Problems With Using Internal Rate of Return (IRR) for Investment Decision Making

In the past article we discussed about the concept of internal rate of return. We discussed how it could be used to make proficient investment decisions. In this article we will see the drawbacks and pitfalls of the Internal Rate of Return (IRR) number. We will see how these problems make it a number that must be handled with care and why decisions based entirely on the IRR rule may not be good for the firm. The problems with Internal Rate of Return (IRR) are as follows:

Problem #1: Multiple Rates of Return

The Internal Rate of Return (IRR) is a complex mathematical formula. It takes inputs, solves a complex equation and gives out an answer. However, these answers are not correct all the time. There are some cases in which the cash flow pattern is such that the calculation of IRR actually ends up giving multiple rates. So instead of having one IRR, we would then have multiple IRR’s. Sometimes the IRR number can even go in the negative indicating that the firm is actually losing value. Although, we know that this is not the case in reality.

The thumb rule is that if the cash flow patterns change signs more than ones then the firm sees more than 1 IRR. These numbers are therefore not wholly accurate. They are simply the result of a mathematical error of a complex formula. In such cases, using the NPV is a better choice.

And most projects that firms have to choose from will usually have cash flows which change signs many times. Sometimes there is a maintenance outlay required during the later life of the project. Sometimes disposing off the waste at the end of the project requires an outlay in the end. In each of these cases, Internal Rate of Return (IRR) is not a good basis for decisions.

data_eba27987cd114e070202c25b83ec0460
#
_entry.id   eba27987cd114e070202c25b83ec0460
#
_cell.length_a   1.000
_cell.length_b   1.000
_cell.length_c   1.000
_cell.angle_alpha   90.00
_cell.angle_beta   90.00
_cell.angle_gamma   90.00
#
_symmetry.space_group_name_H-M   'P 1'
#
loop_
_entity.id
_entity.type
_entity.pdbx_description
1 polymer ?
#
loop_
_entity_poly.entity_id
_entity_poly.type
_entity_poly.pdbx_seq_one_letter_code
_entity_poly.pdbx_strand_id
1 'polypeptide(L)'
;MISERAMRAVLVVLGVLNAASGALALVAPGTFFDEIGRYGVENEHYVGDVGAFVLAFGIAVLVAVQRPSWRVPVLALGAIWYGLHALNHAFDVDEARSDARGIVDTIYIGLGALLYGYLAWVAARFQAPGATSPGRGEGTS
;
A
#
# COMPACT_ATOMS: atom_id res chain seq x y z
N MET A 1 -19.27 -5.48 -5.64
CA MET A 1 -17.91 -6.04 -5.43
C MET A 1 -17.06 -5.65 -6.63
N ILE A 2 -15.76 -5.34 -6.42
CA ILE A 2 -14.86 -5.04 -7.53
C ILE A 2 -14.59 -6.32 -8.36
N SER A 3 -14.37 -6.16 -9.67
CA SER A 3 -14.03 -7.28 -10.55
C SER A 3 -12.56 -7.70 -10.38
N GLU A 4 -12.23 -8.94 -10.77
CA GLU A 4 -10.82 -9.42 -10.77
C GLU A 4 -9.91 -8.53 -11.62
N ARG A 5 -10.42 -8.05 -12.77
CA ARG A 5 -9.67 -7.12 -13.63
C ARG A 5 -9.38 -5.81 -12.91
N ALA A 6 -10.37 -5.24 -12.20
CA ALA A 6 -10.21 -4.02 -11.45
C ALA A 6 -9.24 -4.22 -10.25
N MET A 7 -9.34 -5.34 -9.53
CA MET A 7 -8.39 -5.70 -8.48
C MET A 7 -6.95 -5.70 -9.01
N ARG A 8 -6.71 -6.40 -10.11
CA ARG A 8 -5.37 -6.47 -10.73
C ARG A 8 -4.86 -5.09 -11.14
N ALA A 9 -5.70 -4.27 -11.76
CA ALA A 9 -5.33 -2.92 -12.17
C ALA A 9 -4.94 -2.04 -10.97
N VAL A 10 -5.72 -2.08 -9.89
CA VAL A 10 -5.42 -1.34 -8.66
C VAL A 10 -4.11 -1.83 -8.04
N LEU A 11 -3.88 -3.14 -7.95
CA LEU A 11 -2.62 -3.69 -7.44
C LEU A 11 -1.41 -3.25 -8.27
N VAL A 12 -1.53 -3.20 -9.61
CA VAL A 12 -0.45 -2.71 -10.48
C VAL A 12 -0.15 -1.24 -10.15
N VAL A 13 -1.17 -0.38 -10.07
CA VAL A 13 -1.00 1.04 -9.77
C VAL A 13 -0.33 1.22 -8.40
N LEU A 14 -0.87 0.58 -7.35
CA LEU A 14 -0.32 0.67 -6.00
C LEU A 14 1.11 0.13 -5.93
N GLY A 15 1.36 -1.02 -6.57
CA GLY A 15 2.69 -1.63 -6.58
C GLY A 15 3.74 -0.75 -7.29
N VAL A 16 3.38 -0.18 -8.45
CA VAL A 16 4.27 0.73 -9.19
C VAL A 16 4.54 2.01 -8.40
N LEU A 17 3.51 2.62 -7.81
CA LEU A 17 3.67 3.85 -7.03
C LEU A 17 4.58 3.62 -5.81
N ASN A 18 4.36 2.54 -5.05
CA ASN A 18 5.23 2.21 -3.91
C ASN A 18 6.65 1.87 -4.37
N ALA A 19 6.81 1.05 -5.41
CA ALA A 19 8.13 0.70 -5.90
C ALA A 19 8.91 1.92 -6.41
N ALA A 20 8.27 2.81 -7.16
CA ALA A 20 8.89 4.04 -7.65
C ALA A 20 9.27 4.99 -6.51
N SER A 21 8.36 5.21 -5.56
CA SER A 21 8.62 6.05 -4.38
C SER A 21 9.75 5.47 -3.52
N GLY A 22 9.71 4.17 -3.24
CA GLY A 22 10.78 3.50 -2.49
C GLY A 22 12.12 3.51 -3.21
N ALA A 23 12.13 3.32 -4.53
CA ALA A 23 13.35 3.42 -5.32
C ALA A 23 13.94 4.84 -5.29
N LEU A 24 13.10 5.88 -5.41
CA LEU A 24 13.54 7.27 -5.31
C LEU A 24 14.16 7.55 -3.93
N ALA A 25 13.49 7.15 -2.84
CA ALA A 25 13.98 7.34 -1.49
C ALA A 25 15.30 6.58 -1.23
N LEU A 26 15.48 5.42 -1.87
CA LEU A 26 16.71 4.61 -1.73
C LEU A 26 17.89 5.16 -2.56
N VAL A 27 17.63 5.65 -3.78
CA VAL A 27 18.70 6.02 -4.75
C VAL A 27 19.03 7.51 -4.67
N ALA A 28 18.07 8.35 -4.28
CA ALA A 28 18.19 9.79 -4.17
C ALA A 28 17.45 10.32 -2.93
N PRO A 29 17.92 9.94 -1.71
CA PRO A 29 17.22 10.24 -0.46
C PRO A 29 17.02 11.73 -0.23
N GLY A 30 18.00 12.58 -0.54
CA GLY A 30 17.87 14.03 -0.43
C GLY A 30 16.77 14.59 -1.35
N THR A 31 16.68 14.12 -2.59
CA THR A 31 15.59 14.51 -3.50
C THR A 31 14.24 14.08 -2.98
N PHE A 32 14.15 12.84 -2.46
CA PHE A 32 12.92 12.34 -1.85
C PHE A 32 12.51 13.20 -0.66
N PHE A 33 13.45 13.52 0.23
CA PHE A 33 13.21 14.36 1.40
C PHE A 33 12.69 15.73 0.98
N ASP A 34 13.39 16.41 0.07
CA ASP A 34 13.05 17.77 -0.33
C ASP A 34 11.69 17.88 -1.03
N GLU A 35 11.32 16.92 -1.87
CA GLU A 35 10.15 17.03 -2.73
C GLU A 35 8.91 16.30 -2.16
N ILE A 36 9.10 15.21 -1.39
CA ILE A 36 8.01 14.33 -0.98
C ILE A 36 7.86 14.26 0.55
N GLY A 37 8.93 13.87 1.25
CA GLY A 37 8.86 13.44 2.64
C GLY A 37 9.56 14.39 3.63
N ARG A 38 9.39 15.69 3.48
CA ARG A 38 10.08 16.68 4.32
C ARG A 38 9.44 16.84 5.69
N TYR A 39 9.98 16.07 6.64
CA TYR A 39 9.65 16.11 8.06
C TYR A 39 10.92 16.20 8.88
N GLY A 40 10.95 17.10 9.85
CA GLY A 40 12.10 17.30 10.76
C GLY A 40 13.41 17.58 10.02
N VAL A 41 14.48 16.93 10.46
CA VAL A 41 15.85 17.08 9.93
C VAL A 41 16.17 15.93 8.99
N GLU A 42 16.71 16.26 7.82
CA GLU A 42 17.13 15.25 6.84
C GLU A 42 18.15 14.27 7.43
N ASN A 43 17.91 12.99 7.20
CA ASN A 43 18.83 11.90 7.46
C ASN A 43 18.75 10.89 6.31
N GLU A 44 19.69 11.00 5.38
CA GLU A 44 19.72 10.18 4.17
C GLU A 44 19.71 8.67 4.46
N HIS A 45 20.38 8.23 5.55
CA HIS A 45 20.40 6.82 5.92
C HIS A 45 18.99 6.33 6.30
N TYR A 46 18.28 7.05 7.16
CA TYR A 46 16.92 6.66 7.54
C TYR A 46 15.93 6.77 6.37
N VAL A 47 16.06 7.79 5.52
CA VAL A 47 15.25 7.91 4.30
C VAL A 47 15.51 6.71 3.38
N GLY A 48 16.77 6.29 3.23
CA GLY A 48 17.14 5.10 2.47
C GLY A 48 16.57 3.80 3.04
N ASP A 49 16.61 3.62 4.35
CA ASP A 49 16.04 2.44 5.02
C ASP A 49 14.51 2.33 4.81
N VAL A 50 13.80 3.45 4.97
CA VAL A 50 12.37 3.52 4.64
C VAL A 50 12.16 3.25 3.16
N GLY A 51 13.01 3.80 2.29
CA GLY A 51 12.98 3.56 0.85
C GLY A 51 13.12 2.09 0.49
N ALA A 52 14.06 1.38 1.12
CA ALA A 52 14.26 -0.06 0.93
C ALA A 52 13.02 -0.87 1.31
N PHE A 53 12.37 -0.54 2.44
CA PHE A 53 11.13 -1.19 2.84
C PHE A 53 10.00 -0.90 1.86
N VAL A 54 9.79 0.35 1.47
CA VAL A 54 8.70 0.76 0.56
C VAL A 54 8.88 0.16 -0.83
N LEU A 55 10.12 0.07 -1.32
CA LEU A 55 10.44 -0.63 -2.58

Problem # 2: Multiple Discount Rates

Even if the cash flow does not change signs in the middle of the project, the IRR could still be very difficult to compute and implement in reality. We must only invest if the IRR is greater than the opportunity cost of capital. But, here we are just discussing one opportunity cost of capital. Time value of money tells us that there are in fact several opportunity costs of capital, changing each year because of the effect of increasing number of years.

So, to use the IRR rule in such a case we have two choices:

  1. We can use the IRR and the discount rate values for each year and make a decision
  2. Alternatively, we can compute a weighted average Internal Rate of Return (IRR) and use that to make the decision

Either ways, it becomes a mathematical hassle. This is both difficult to comprehend as well as difficult to compute. It is for this reason that firms usually prefer the net present value (NPV) rule to the Internal Rate of Return (IRR) rule.


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